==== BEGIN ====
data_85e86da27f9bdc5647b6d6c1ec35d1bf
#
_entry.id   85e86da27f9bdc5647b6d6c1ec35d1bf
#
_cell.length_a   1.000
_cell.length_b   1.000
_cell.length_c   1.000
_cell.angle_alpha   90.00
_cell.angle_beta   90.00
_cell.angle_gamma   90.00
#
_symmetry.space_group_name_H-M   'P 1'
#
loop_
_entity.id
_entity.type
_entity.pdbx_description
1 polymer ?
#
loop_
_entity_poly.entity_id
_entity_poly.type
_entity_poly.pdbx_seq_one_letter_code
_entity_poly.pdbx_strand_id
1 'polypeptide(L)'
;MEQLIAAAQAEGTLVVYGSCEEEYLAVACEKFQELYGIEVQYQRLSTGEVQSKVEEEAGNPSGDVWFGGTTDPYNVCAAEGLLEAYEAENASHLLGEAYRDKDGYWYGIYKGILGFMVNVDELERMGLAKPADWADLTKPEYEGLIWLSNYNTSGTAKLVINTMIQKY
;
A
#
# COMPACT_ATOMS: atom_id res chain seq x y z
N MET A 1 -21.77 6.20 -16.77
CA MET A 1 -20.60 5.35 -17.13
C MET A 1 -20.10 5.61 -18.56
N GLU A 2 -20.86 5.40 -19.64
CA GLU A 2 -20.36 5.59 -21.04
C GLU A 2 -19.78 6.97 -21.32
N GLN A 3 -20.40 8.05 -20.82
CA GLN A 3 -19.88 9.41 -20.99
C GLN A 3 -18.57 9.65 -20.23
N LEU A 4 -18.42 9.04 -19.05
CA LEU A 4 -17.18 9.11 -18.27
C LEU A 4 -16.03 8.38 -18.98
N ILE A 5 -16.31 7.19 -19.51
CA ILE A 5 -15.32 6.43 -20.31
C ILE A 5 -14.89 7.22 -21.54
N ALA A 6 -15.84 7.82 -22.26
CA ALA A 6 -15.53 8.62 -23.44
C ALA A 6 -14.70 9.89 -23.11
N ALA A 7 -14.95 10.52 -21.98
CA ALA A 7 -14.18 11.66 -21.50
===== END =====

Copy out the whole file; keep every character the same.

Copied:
data_85e86da27f9bdc5647b6d6c1ec35d1bf
#
_entry.id   85e86da27f9bdc5647b6d6c1ec35d1bf
#
_cell.length_a   1.000
_cell.length_b   1.000
_cell.length_c   1.000
_cell.angle_alpha   90.00
_cell.angle_beta   90.00
_cell.angle_gamma   90.00
#
_symmetry.space_group_name_H-M   'P 1'
#
loop_
_entity.id
_entity.type
_entity.pdbx_description
1 polymer ?
#
loop_
_entity_poly.entity_id
_entity_poly.type
_entity_poly.pdbx_seq_one_letter_code
_entity_poly.pdbx_strand_id
1 'polypeptide(L)'
;MEQLIAAAQAEGTLVVYGSCEEEYLAVACEKFQELYGIEVQYQRLSTGEVQSKVEEEAGNPSGDVWFGGTTDPYNVCAAEGLLEAYEAENASHLLGEAYRDKDGYWYGIYKGILGFMVNVDELERMGLAKPADWADLTKPEYEGLIWLSNYNTSGTAKLVINTMIQKY
;
A
#
# COMPACT_ATOMS: atom_id res chain seq x y z
N MET A 1 -21.77 6.20 -16.77
CA MET A 1 -20.60 5.35 -17.13
C MET A 1 -20.10 5.61 -18.56
N GLU A 2 -20.86 5.40 -19.64
CA GLU A 2 -20.36 5.59 -21.04
C GLU A 2 -19.78 6.97 -21.32
N GLN A 3 -20.40 8.05 -20.82
CA GLN A 3 -19.88 9.41 -20.99
C GLN A 3 -18.57 9.65 -20.23
N LEU A 4 -18.42 9.04 -19.05
CA LEU A 4 -17.18 9.11 -18.27
C LEU A 4 -16.03 8.38 -18.98
N ILE A 5 -16.31 7.19 -19.51
CA ILE A 5 -15.32 6.43 -20.31
C ILE A 5 -14.89 7.22 -21.54
N ALA A 6 -15.84 7.82 -22.26
CA ALA A 6 -15.53 8.62 -23.44
C ALA A 6 -14.70 9.89 -23.11
N ALA A 7 -14.95 10.52 -21.98
CA ALA A 7 -14.18 11.66 -21.50